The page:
Written by Lisa Kaplan Gordon / Houselogic.com

Solar Christmas Lights: Should You Make the Switch?

LED vs solar-powered Christmas house lights

 

Solar Christmas lights don’t cost anything to operate, but are they better than plug-in LED strings?

In the last few years, energy-efficient LED holiday lights have largely replaced more wattage-thirsty incandescent strings, resulting in significant savings — LED lights use 50% less energy than their incandescent predecessors, and they last up to 10 times longer as well.

Now there’s a newish kid in the string-light neighborhood: LED solar Christmas lights promise grid-free festive lighting.

Powering Up Solar Christmas Lights

A string of solar Christmas lights uses a small solar panel for power; there are no extension cords that must be plugged into outlets. The panel — about the size of a hockey puck — powers rechargeable batteries that illuminate a 25- to 100-bulb string of LED lights.

Panels come with small stakes so you can put them in the ground, where they can take advantage of the sun. A fully-charged string of lights should glow for six to eight hours after the sun goes down.

Solar Lights vs. LED Plug-In Costs

Pricing for solar-powered and plug-in LED holiday lights runs neck and neck. Compare purchase prices:

  • A 100-light string of miniature solar-powered LED lights costs about $10 and up.
  • A 100-light string of miniature plug-in LED lights costs about $10 and up.

Compare costs to operate:

  • Operating a string of plug-in LED holiday lights for 300 hours — more than enough time for an entire holiday season — costs about 24 cents, using an average energy cost of 12 cents per kilowatt hour (kWh).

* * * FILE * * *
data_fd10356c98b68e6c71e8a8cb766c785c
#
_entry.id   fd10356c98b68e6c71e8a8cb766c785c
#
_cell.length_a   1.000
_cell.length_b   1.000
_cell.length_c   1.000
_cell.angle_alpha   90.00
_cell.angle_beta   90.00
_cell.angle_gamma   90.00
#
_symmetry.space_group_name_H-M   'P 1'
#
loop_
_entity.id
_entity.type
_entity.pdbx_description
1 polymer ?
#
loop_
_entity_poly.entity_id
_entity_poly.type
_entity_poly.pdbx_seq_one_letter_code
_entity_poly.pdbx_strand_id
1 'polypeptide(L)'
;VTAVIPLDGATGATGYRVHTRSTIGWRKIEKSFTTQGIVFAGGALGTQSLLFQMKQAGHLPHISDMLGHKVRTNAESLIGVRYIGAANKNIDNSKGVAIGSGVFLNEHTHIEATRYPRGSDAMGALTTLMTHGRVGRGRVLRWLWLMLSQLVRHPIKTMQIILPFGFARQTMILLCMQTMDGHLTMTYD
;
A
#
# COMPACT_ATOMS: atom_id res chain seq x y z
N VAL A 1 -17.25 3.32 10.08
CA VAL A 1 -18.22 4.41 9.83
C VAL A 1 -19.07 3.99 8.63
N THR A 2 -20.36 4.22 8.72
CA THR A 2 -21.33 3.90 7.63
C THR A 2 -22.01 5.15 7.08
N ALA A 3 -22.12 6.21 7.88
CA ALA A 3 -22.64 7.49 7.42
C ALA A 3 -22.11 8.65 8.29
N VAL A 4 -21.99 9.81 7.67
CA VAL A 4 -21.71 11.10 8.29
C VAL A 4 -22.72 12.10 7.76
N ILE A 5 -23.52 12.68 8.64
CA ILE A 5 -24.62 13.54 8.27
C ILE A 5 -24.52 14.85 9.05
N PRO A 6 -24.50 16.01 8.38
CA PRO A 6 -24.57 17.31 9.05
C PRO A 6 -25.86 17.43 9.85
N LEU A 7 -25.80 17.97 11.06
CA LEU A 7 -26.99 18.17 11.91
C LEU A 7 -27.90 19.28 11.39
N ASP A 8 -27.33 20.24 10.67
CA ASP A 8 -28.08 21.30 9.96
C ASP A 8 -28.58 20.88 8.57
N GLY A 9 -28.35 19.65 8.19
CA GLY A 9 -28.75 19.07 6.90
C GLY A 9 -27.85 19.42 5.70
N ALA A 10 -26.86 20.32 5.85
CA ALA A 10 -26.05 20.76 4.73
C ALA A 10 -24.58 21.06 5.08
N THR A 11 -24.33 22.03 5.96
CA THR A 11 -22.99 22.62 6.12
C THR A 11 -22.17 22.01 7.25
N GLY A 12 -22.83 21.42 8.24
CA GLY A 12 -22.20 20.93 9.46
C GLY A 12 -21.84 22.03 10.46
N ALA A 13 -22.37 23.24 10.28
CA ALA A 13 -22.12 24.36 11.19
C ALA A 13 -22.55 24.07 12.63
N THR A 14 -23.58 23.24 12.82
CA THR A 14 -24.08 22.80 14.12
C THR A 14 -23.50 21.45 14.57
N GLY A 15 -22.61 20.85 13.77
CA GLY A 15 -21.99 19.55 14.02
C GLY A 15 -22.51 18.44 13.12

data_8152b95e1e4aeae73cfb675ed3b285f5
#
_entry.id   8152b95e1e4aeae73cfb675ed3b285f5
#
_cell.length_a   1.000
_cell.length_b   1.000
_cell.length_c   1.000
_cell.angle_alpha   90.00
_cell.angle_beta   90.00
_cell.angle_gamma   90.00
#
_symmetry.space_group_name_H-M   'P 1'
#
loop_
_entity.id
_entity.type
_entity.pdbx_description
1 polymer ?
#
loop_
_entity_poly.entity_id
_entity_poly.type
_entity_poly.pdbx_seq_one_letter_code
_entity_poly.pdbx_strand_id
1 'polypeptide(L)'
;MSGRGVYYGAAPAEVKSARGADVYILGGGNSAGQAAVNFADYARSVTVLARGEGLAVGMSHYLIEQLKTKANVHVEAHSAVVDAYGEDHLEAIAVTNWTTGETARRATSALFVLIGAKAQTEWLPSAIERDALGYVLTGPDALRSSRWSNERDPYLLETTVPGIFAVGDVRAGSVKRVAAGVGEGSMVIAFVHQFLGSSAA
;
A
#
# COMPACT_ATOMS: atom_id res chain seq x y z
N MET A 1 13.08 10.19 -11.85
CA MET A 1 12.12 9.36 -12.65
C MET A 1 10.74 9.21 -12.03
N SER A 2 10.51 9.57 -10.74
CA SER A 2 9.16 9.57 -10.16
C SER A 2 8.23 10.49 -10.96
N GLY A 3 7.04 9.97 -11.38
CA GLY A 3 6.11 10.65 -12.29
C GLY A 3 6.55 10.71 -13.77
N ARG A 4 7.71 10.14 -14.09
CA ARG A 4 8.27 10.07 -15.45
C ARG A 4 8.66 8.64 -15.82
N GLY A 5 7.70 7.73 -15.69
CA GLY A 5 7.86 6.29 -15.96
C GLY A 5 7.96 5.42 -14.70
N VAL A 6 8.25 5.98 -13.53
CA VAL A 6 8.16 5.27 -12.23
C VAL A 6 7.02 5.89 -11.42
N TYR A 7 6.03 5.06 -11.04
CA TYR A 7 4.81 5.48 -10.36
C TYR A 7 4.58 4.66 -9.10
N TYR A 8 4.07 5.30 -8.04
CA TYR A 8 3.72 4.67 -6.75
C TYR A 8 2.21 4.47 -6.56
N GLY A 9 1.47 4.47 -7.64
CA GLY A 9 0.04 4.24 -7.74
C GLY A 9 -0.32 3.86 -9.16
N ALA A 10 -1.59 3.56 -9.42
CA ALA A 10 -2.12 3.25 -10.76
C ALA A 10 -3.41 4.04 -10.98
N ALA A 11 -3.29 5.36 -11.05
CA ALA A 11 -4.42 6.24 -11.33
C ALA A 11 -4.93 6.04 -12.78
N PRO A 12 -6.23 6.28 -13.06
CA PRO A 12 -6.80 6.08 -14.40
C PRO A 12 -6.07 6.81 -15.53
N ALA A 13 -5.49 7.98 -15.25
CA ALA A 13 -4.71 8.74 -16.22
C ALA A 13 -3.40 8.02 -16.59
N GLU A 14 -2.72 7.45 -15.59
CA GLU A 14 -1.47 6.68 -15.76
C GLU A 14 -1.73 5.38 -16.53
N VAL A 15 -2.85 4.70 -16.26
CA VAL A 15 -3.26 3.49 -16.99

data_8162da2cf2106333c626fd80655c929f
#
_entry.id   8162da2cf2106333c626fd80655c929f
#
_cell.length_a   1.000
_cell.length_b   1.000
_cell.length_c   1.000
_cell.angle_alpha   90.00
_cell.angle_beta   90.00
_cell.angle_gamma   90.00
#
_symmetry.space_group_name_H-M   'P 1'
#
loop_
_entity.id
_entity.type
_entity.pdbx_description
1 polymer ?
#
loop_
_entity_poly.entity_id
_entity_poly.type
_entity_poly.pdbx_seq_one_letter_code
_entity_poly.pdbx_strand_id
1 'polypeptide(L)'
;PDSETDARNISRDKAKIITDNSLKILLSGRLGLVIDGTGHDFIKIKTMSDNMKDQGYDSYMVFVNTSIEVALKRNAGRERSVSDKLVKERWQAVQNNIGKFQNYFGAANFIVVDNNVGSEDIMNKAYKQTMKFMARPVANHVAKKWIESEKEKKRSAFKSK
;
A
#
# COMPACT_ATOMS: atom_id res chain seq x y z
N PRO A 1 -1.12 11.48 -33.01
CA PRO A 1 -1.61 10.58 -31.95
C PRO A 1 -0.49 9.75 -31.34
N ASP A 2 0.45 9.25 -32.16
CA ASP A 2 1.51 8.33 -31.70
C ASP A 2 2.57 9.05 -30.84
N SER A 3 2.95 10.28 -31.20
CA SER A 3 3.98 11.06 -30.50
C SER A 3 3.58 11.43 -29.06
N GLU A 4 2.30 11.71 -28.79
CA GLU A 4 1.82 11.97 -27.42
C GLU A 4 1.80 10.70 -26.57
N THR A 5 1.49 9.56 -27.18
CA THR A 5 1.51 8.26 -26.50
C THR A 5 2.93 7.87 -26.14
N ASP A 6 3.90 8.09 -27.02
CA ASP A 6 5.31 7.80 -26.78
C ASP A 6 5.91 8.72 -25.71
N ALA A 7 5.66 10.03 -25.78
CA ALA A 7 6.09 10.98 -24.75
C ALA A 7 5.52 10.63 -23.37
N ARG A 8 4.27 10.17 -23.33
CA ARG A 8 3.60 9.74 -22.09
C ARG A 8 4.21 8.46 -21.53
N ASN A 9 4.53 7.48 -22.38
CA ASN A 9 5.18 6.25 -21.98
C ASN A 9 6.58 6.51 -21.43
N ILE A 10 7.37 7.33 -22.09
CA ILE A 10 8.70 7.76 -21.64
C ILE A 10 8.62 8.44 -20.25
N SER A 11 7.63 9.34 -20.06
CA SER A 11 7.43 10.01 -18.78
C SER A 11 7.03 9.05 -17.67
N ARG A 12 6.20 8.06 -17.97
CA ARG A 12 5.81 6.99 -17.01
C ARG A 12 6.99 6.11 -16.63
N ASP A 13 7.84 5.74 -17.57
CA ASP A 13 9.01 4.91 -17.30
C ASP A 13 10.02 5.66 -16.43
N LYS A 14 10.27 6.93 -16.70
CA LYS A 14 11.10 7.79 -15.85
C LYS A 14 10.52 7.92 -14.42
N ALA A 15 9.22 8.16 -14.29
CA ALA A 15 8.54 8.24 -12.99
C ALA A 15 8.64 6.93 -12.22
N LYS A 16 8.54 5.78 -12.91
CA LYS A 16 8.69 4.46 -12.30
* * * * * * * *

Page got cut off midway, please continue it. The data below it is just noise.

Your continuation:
• Solar-powered Christmas lights, of course, don’t cost anything to operate. That means you’re saving 24 cents per year in energy costs.

Advantages of Solar Lights

  • No extension cords
  • No need for exterior electrical outlets
  • Withstand cold temperatures and precipitation
  • Zero cost to operate
  • Light output comparable to plug-in lighting
  • Green option

Disadvantages of Solar Christmas Lights

  • May not operate under cloudy skies
  • Unproven longevity (too new on the market for results)

Article by Alyson McNutt English for HouseLogic | REALTOR

3 Days on the Market – 2645 S. Dolphin Street, San Pedro, CA 90731

2645-dolphin-st_san-pedro-ca

SOLD by Lucy Garber.  Custom 4 bedroom, 2 level, single family home with detached guest quarters and 3-car garage. Impeccable interior with classic architectural elements blends seamlessly with exterior living space. First level features living room with fireplace, formal dining room, family room and a beautiful kitchen which opens out to the landscaped patio. Grand staircase leads up to the master bedroom with his and her closets and bathroom. 3 additional bedrooms, full bath and laundry room complete the 2nd level. Sold at listed price of $1,090.000.

Please call me if I can help you sell your home – Lucy Garber at (310) 293-4866.